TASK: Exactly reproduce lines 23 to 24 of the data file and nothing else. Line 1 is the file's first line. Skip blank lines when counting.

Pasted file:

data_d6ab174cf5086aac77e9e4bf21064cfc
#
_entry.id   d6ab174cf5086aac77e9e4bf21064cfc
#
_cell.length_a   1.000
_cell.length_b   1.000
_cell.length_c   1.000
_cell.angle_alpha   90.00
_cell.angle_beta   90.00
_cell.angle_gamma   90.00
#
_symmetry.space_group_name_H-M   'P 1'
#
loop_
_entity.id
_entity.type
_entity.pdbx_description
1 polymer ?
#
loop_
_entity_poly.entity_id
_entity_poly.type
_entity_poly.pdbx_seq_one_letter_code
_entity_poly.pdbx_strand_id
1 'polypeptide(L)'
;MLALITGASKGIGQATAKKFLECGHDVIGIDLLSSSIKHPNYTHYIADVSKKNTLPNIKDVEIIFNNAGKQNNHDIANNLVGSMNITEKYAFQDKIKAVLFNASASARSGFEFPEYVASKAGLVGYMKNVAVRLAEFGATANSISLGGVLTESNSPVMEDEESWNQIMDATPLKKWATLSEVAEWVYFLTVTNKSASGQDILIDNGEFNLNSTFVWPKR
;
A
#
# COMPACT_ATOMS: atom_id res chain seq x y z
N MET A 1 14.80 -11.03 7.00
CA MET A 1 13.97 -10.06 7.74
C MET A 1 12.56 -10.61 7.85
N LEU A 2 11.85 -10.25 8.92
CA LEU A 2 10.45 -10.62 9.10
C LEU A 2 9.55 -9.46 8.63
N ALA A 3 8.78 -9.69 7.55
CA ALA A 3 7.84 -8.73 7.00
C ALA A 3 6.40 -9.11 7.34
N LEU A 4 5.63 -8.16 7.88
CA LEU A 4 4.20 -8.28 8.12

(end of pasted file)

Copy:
_entity_poly.pdbx_seq_one_letter_code
_entity_poly.pdbx_strand_id